A New York Times Web post on Rose’s article (http://nytlive.nytimes.com/womenintheworld/2016/11/20/donald-trumps-victory-threatens-to-upend-progressive-notions-of-masculinity/) quoted a specifically anti-Trans tweet by Joe Walsh, a former Congressmember from Illinois and now a Right-wing talk radio host. “If you want a country with 63 different genders, vote Hillary,” Walsh tweeted on November 6, two days before the election. “If you want a country where men are men and women are women, vote Trump.”
Many members of the audience at the Transgender Day of Remembrance expressed fear of what a Trump Presidency could do to the status of Trans people in the U.S. But there was also a spirit of defiance, as if they were there to show the nation and the world that even the election of a President based on openly racist, sexist, homophobic and Transphobic appeals would not deter them from speaking out and saying that Trans lives matter.
Connor Maddocks, Center staff member and a key organizer of the event, used the threat of Trump’s presidency to call for unity within the Queer community. “With this election that we’ve just had, with the way things are going in our world, more than ever we all need to be together and work together,” he said. “And we need to stop tearing each other apart within our community. We have got to stop putting each other down and tearing each other apart and saying things about each other on Facebook that are not nice. How can we expect the rest of the world to stand with us and respect us if we don’t do it in our own community?”
The highlight of the Transgender Day of Remembrance, as usual, was the solemn ceremony of the reading of the names of the victims. Each name was followed by the lighting of a candle and the sounding of a bell. The people reading the names were asked to do so in the first person, as if they themselves were the victims. They eloquently turned the bare facts listed on the cards with the information about each victim into moving human stories, emphasizing the tragedy that prejudice and hatred had snuffed out these lives too soon.
At least four of the information cards indicated that the victims had been “misgendered” — meaning that media reports had referred to them by their birth sex rather than the gender they preferred or were presenting as when they were killed. Nicolette Ybarra had mentioned this in her speech as well. “In the reports of some major media outlets,” she said, “when a Transwoman is murdered, she is labeled as a man; or, more salaciously, as ‘a man in a dress.’ In death, as in life, she is still a man in the eyes of many. And in addition to this Transphobic attitude about our existence, our sexuality, and our identity, the fact is that there is no trustworthy central database to keep track of Transphobic and homophobic hate crimes, which can feed into our being mischaracterized, misunderstood and mistreated, in life as well as in death.”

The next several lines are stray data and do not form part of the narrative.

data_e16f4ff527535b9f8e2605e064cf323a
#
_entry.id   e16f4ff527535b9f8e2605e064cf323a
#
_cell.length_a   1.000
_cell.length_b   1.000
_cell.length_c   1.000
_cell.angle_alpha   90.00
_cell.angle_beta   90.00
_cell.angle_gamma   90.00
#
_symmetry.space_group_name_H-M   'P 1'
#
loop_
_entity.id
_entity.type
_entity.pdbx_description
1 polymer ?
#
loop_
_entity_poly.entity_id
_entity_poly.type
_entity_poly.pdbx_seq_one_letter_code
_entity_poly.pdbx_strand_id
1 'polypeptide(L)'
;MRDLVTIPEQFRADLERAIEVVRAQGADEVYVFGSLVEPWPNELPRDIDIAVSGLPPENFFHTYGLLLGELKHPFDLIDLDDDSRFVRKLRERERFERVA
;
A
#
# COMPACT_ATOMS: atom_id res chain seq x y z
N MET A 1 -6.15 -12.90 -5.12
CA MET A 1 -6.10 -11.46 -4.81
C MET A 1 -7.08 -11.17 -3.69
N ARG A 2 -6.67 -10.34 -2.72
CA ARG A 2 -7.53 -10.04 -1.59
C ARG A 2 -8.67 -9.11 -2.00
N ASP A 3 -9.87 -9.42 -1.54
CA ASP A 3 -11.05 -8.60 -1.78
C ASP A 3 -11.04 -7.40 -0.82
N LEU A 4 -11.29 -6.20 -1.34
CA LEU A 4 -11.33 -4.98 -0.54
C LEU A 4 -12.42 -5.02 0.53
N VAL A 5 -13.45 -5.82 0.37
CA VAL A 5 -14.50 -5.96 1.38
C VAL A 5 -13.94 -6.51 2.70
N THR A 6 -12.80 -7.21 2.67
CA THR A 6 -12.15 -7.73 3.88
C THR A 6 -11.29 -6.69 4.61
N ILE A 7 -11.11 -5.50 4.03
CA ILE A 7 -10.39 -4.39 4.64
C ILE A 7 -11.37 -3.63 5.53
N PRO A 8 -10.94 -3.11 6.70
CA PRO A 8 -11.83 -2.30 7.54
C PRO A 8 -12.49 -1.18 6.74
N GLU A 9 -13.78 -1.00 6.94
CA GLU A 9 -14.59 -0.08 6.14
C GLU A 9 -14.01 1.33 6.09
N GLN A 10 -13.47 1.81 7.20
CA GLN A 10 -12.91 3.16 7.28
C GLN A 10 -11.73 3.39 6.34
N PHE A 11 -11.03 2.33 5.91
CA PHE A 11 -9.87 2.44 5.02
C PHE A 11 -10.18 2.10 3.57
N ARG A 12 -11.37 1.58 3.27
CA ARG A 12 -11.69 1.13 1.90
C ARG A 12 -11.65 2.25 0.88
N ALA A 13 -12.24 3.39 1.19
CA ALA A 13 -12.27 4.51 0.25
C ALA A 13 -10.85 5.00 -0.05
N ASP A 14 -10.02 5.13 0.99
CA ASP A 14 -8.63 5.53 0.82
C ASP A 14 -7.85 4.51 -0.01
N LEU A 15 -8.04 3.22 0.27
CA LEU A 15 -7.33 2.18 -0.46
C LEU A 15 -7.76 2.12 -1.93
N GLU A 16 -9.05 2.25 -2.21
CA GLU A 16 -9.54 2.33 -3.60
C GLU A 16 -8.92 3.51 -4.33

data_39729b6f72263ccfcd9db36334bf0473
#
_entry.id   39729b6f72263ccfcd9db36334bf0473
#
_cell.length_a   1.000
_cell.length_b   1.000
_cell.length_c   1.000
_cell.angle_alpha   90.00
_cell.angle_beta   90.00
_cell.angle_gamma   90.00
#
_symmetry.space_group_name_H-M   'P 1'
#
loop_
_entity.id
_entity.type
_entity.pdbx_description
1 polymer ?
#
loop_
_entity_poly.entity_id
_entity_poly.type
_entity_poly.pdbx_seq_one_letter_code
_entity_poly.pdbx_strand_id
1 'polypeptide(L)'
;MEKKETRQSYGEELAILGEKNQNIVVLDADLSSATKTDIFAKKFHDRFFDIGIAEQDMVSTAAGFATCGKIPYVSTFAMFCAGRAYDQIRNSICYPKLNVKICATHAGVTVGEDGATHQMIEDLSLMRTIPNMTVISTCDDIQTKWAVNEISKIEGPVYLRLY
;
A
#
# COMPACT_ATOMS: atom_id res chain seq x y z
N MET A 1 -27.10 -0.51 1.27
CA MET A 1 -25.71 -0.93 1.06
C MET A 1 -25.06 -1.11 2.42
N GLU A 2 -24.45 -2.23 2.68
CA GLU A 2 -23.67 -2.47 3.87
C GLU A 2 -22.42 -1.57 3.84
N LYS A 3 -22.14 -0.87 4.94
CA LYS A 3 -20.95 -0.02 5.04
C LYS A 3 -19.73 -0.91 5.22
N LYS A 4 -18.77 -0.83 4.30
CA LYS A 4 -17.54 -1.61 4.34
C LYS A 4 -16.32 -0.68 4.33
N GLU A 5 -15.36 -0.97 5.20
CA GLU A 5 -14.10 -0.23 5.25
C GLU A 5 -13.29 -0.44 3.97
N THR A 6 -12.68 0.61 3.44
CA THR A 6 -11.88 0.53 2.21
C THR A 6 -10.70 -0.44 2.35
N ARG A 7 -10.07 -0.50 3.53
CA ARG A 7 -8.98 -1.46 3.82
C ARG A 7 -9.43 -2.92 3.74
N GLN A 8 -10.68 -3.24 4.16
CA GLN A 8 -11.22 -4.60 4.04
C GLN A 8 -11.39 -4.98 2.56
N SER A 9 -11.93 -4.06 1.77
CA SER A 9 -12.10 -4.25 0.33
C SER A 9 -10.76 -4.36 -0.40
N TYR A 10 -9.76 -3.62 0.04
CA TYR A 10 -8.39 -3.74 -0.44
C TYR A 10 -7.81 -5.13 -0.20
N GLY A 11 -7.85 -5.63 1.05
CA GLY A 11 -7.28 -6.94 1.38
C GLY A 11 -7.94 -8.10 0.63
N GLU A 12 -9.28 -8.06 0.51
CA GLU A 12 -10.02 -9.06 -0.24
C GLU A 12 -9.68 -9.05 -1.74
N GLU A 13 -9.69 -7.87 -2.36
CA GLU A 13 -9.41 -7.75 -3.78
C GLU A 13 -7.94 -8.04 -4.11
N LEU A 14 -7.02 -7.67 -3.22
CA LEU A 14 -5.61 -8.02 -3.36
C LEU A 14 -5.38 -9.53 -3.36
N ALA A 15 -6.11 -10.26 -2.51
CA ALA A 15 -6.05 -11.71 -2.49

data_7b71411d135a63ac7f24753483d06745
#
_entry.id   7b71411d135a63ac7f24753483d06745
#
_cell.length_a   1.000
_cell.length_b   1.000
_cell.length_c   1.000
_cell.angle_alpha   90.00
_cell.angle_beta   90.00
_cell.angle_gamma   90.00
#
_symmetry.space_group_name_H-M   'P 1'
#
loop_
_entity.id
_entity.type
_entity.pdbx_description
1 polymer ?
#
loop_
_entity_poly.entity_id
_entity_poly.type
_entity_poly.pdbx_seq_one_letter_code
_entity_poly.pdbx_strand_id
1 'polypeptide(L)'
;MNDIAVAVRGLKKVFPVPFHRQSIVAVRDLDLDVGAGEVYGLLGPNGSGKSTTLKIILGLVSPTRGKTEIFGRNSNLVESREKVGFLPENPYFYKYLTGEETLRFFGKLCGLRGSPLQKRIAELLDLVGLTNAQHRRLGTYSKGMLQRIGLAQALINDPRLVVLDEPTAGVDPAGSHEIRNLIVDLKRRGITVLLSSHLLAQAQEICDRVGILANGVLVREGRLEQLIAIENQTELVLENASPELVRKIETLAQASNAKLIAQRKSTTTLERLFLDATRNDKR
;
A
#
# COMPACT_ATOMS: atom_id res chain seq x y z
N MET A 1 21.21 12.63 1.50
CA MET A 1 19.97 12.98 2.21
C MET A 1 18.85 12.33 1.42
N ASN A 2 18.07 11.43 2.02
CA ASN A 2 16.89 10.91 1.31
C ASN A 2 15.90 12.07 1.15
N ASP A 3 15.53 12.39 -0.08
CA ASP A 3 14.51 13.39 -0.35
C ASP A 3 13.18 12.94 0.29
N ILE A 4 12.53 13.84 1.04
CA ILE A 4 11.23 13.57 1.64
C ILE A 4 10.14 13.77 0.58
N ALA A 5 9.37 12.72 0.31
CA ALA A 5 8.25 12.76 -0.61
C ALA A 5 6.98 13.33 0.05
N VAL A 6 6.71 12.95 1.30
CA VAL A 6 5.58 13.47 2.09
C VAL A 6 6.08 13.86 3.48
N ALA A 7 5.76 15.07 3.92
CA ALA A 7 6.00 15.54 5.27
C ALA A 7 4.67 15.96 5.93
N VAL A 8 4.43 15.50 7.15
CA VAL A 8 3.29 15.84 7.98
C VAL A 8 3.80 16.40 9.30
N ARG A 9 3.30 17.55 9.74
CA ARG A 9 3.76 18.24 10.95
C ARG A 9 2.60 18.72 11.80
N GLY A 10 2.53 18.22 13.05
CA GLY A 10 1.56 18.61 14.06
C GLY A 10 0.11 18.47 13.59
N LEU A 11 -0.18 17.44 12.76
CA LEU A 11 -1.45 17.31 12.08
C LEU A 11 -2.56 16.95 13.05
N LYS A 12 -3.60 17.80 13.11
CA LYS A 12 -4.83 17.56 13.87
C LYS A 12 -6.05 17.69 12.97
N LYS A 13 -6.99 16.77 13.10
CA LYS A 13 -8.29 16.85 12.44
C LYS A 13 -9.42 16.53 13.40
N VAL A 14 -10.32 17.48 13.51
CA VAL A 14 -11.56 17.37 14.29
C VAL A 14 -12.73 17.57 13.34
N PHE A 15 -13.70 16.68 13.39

The name I was given to read was that of Sierra Bush, a.k.a. Simon Bush, from Boise County, Idaho. The card I was given gave their age at 18 and said they were “gender non-conforming” (which is why I’m referring to Sierra with the plural pronoun), though a report on their memorial service I later found online (http://people.com/human-interest/sierra-bush-idaho-student-dead/) gave their name as Sierra and identified them as “she.” Sierra’s body was found near Idaho City, Idaho on October 22, 2016, though they had been missing for over a month. Sierra’s parents told police they thought Sierra had been kidnapped.
The online report on Sierra Bush’s death, written by Alexia Fernandez and published October 28, contained a comment from Boise Police Sergeant Justin Kendall. “Sierra’s disappearance has been suspicious from the beginning and this is a tragic discovery for everyone who knows her,” Kendall said in his statement. “Every missing person’s case is initially investigated as being suspicious, and Sierra was not the type to disappear without telling anyone. For weeks, our detectives have been following up on leads and our investigation is ongoing.”
The story also filled out more details on Sierra Bush’s life than I had been given in the card from which I read. It said that they were a freshman student at Boise State University, studying engineering in the Honors College and participating in a wide range of school activities. Sierra’s memorial at the Boise State campus was so well attended, Fernandez wrote, that the organizers had to bring in extra chairs to accommodate the large crowd. The story also contained quotes from Sierra’s friends that fleshed out their portrait and showed how inspirational they had been.
“One of my favorite quotes from her is, ‘If I can be as weird as I am, you can be as you as you are,’” Sierra’s friend Samantha McGraw told local TV news station KTVB. McGraw said she and Sierra’s other friends are committed to carrying on her legacy, which McGraw described as “loving yourself, being what you want to be and not letting anybody stand in the way of your dreams.”